What you need to know:
- Taking Vitamin C does not prevent the cold, but may help shorten the duration of the symptoms. Lemons provide Vitamin C, which is why they are used in home remedies.
- However, boiling may significantly reduce the amount of Vitamin C available from the lemons. Ginger may also be beneficial by reducing inflammation and helping fight infections.
Dear Healthy Nation,
Are home remedy concoctions advisable when one catches a common cold?
There are home remedies that can help reduce symptoms of the common cold or help you manage the illness a bit better. These include:
- Frequent hydration with water, fruit juice, hot tea or soup. Honey can be added to herbal tea and may help in soothing a cough.
- Inhaling steam from a humidifier, hot shower or hot water in a container
- Gargling with warm salty water
- Using a menthol ointment – menthol, eucalyptus and camphor can help relieve stuffiness
- Rinsing a stuffy nose with saline drops or sterile, salty water
- Elevate the head while sleeping, for instance, by adding an extra pillow
Taking Vitamin C does not prevent the cold, but may help shorten the duration of the symptoms. Lemons provide Vitamin C, which is why they are used in home remedies.
However, boiling may significantly reduce the amount of Vitamin C available from the lemons. Ginger may also be beneficial by reducing inflammation and helping fight infections.
It can be chewed raw, or from ginger lozenges or by taking ginger tea or adding ginger to fresh juice.
I am not comfortable with my face because of the pimples that are becoming seasonal (going and coming). I don't travel. I keep on scratching my face with hope that they may disappear. Is there any medicine for these pimples and the resulting black spots?
Recurrent pimples, especially on the face, that result in black spots, could have many causes, but the most common is acne. The pimples develop due to a combination of factors, which include hormonal changes, infection and the amount of natural oily substance (sebum) produced by your skin. Some people are more likely to get acne than others, and for some people, it seems to come at particular seasons such as during puberty, pregnancy, at certain times of the month and when stressed. The biggest problem with acne is aesthetic - how you look.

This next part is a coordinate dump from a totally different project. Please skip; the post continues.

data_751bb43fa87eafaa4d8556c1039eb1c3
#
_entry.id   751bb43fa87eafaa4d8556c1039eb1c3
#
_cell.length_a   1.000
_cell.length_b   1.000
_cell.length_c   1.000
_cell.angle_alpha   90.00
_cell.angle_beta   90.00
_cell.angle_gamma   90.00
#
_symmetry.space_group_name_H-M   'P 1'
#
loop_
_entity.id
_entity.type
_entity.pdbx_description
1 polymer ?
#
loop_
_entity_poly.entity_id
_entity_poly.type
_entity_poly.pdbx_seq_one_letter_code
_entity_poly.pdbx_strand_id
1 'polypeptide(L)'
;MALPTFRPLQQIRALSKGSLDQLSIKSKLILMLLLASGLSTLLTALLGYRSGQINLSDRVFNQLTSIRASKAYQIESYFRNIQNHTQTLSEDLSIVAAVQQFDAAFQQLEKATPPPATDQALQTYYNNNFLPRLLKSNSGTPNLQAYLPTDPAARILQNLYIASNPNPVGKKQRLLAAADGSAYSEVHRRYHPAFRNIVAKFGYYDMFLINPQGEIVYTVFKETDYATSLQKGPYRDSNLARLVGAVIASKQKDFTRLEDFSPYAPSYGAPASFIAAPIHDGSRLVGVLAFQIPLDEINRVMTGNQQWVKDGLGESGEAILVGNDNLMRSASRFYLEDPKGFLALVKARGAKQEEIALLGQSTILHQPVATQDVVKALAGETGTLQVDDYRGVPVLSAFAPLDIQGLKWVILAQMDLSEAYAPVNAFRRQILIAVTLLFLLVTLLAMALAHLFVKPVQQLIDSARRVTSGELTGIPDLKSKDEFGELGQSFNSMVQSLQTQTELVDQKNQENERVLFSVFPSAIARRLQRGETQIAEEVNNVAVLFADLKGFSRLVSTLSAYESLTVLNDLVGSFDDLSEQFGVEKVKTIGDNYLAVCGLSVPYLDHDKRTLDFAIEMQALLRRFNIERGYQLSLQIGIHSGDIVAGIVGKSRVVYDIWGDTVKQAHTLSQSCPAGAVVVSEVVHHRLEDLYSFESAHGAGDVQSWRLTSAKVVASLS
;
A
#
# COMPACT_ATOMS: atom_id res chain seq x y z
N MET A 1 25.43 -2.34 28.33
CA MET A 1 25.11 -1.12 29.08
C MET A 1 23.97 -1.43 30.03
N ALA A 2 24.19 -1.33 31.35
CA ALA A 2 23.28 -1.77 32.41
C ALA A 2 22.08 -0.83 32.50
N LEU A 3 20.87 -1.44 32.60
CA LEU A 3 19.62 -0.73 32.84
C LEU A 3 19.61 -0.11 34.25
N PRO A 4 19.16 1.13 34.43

The resulting black marks or scars are not pleasing to look at. Clean your face twice a day; in the morning, and in the evening before bed. Use soap and a gentle towel. Do not scrub your face too much while cleaning it since it is already sensitive.
Take lots of water, fruits and vegetables and also exercise. Avoid pressing the pimples as this leads to the black marks. Visit a dermatologist for advice on medications you can use to control the pimples.
For many people it takes a while before you get medication that works for you specifically, so be patient.
Dear Dr. Flo,
What is Cerebral Palsy? Does it afflict the brain?
Cerebral palsy refers to disorders where abnormal brain development or damage to the developing brain affects the ability to control muscles. In cerebral palsy, there is difficulty with movement, maintaining posture and balance, and the symptoms range from mild, causing only a slight challenge with movement, to very severe where the person is not able to walk and needs lifelong supportive care.
The muscles may be stiff or lax; there may be abnormal uncontrollable movements; there may be unusual posture; there may be poor coordination and balance; there may be difficulties with swallowing and there may also be reduced joint movement due to muscle stiffness.
The disease may affect one part of the body, one side of the body or the entire body. Cerebral palsy may also be associated with other disorders such as seizures, problems with hearing, vision or speech, problems with the spine or joints and intellectual disability.
About 85 to 90 per cent of cerebral palsy is congenital, meaning it develops before or during birth, while in a small percentage of the cases, the cerebral palsy develops after the first month of life due to abnormal development or due to damage to the developing brain in the early years of life. In many cases, there is no specific cause of cerebral palsy.
In a few instances, a specific cause is identified such as brain infections (meningitis and encephalitis); head injury; poor oxygen supply to the brain during labour and delivery; intracranial bleeding; severe jaundice; infections acquired during pregnancy such as herpes simplex, german measles; or genetic mutations.
Cerebral palsy is usually diagnosed in infancy. The caregiver may notice that the child is very stiff or floppy, and delay and/or abnormality in motor development. The child may also have other developmental challenges such as delayed speech. A diagnosis is made through tracking of a child’s development, and screening and evaluating for developmental and medical challenges.
While cerebral palsy cannot be cured, a multi-disciplinary team can assist the individual reach their highest potential depending on the individual’s specific challenges. The team may consist of a paediatrician, physical, therapist, occupational therapist, speech therapist, nurse, teacher, caregiver and the individual. There may also need for braces, surgery or medication. The earlier the individual is enrolled in treatment, the better.